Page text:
At the Intersection of Religion and Sustainability

Rachel Winner at the Baha'i Gardens in Israel

Rachel Winner '09 enjoys the Baha'i Gardens in Haifa, Israel.

A project associate for the Interfaith Center for Sustainable Development in Jerusalem, Israel, Rachel Winner ’09 coordinates community-centered projects through seminars, tours and other activities. But her underlying drive is facilitating a learning environment that brings people of the region’s different faiths together to learn about shared ecological values.

How did you get interested in your job?

Dickinson played an important role in my interest in my job in three major ways: First, I got interested in interfaith work via my first class my freshman year—I was in a group for an ethnographic research project in one of Professor [Shalom] Staub’s religion classes, and we focused our research on interfaith. This experience affected me profoundly. Second, the Dickinson Farm was just as powerful in my education as any one class on campus. I became passionate about sustainability through my job there and my subsequent residence in the Treehouse. Finally, I knew I was interested in living in Israel and exploring the profession of service-learning exchange programs. My good friend Ross Weissman ’08 was living here and working in my field of interest, and he encouraged me to make the leap. And here I am.

What does your current job entail, and what about it interests you most?

Beyond my other duties, I also write grants and coordinate projects for the organization, my favorite of which is also the most challenging—creating an interfaith women’s group for local ecological activism. It’s a fascinating challenge to figure out how to facilitate action, but in a way that empowers the local community.

What do you love most about what you do?

I appreciate that we are working through really creative means to achieve both microcosmic and large-scale impact. In contrast to the local projects, we’re also creating an international forum to unite renowned faith and science leaders to speak out on behalf of ecological conservation.

Also, I have the coolest commute ever: I walk through the Old City’s different quarters, past falafel carts and stands piled with spices and candies, past the Holy Sepulcher and up to my building near the Tomb of the Last Supper. I can see the West Bank and the Jordanian mountains from my window and can listen to the call to prayer from my rooftop with church bells ringing in the background.

Can you speak to how Dickinson’s “useful education” might apply to your career?

Dickinson made me acknowledge and process how a variety of factors impact one another. I think that’s a true testament to its quality as a liberal-arts institution and to the Department of International Studies. From religion to political science to economics and my senior seminar, this job and living environment demand elements from nearly every class I took. Dickinson empowered me to think of my work and the world around me like a giant puzzle—how economics connects with history connects with culture. Dickinson gave me the tools to understand how to put the pieces together.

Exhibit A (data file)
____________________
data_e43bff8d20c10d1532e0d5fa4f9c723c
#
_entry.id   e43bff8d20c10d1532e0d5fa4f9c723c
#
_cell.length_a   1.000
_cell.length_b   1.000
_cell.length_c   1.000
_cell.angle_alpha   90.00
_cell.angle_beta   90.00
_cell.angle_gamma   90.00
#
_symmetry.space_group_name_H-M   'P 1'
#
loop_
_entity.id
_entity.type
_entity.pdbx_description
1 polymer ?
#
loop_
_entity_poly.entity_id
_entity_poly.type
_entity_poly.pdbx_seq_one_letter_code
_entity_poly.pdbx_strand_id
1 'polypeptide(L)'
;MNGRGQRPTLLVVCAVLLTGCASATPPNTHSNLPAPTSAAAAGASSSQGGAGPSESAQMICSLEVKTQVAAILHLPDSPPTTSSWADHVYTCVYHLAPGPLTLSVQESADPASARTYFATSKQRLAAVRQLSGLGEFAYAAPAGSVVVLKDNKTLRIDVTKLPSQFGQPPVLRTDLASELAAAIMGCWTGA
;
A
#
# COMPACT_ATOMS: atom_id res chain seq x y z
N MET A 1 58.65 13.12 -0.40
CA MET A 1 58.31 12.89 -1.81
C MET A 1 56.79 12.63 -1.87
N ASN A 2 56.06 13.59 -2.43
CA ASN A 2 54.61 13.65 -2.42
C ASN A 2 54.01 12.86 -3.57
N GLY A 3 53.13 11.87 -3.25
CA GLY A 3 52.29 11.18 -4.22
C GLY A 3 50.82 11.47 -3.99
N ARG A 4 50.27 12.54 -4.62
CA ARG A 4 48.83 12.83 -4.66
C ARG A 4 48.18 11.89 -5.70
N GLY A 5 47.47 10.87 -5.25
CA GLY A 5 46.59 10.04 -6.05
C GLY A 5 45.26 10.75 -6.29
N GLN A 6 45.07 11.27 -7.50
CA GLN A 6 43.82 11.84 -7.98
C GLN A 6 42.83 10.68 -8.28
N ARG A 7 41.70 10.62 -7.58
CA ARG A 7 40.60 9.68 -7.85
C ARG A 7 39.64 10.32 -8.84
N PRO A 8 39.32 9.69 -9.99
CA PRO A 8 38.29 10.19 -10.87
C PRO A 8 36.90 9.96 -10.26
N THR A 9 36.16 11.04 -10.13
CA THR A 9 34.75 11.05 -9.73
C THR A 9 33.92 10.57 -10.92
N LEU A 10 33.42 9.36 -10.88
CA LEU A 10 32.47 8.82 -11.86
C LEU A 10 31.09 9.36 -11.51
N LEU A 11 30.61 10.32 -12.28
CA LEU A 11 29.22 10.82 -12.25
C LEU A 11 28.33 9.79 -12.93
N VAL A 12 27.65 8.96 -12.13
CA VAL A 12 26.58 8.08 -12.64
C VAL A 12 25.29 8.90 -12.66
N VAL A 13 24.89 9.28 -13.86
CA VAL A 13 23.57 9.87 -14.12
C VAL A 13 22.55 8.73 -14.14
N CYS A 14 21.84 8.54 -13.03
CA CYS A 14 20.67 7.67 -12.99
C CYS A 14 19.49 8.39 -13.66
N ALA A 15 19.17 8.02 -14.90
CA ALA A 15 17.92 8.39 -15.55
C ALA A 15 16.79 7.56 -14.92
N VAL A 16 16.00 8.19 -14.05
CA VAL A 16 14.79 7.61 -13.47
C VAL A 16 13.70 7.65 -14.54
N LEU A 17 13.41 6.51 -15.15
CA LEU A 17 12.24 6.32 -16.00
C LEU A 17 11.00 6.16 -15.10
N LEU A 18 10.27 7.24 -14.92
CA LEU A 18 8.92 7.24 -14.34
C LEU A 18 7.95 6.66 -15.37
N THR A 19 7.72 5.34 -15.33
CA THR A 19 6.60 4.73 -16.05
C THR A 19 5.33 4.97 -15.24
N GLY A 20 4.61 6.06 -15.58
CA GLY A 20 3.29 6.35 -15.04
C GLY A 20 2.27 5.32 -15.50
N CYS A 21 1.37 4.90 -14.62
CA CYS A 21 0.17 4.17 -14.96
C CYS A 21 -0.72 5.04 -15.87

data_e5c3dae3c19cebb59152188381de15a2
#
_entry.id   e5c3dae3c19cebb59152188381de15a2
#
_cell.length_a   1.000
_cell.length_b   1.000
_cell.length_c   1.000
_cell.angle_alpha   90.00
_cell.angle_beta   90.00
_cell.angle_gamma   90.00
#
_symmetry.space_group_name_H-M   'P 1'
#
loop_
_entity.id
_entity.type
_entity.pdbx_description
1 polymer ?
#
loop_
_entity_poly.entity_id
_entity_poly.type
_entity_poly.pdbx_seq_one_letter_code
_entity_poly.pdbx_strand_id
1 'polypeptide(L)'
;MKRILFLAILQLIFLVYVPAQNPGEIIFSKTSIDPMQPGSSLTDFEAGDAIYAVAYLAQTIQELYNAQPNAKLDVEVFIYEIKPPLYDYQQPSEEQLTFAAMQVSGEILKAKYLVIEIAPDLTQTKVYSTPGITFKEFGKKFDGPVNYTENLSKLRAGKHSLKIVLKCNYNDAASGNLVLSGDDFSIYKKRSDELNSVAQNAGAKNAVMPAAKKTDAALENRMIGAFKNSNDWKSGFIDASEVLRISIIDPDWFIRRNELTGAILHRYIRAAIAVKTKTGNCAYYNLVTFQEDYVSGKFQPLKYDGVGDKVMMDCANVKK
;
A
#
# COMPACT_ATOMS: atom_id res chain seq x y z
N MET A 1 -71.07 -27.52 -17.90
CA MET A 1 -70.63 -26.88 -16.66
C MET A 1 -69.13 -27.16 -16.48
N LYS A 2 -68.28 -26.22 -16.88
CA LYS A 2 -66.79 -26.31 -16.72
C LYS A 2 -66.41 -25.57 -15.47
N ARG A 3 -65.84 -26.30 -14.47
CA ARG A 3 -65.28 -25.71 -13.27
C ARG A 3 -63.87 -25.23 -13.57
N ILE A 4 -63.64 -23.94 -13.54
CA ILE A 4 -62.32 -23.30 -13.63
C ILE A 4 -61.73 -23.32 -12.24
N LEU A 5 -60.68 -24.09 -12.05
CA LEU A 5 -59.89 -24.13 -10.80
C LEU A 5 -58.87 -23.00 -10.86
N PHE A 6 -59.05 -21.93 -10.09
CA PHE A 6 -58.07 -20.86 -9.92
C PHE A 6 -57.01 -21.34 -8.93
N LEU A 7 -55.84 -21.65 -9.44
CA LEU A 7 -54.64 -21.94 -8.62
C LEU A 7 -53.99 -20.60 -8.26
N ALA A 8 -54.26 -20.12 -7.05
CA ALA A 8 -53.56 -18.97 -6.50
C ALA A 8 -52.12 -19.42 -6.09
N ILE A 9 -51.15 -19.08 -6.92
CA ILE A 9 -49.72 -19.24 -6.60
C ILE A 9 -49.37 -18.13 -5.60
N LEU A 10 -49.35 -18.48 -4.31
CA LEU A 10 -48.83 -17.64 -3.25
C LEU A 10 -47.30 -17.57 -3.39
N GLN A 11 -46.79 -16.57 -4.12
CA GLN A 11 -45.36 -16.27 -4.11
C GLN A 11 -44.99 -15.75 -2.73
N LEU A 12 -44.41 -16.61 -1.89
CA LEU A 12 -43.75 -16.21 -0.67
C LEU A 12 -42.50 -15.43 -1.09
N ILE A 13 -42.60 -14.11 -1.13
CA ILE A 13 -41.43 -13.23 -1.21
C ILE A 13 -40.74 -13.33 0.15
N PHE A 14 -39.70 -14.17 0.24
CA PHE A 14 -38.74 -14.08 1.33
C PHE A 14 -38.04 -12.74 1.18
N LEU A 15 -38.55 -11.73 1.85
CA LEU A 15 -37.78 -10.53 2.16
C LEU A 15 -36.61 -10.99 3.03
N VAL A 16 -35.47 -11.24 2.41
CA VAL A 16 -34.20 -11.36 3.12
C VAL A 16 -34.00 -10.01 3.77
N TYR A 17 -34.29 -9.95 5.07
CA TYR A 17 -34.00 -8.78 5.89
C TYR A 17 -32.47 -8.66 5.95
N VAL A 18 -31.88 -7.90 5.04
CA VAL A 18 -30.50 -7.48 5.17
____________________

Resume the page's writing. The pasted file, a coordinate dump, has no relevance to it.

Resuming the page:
What was your favorite activity at Dickinson?

I became a Jive Turkey [a member of Dickinson's Ultimate Frisbee team] my freshman year and am hooked for life. I had other communities—the farm, the Treehouse—but the Ultimate field at Mooreland Park was like a second home.

What jumps out as a great memory from your time at Dickinson?

The year that the Dickinson Garden became the Dickinson Farm was my first year on the job. We spent afternoons building greenhouses and envisioning dozens of green fields. In the early days, we had to figure out how to carry the compost across the snowy plain without a tractor—or a road—and wound up schlepping it in the “compost canoe.” That job brought laughter, creativity, fabulous conversations, new friends and a deeply impactful lifestyle change in learning about sustainable agriculture.

What’s your favorite thing to do on a Saturday night?

Saturday is Shabbat, and all is quiet and closed down until the sun goes down in Jerusalem. I’ve had some fabulous Shabbat meals with friends or gone traveling to other cities. Lately I’ve been coaching Frisbee to a group of Palestinian kids through an organization called Ultimate Peace, which teaches Frisbee to Arabs and Jews. I think it’s the activity that brings me the most joy while living here.

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Published Mar. 14, 2014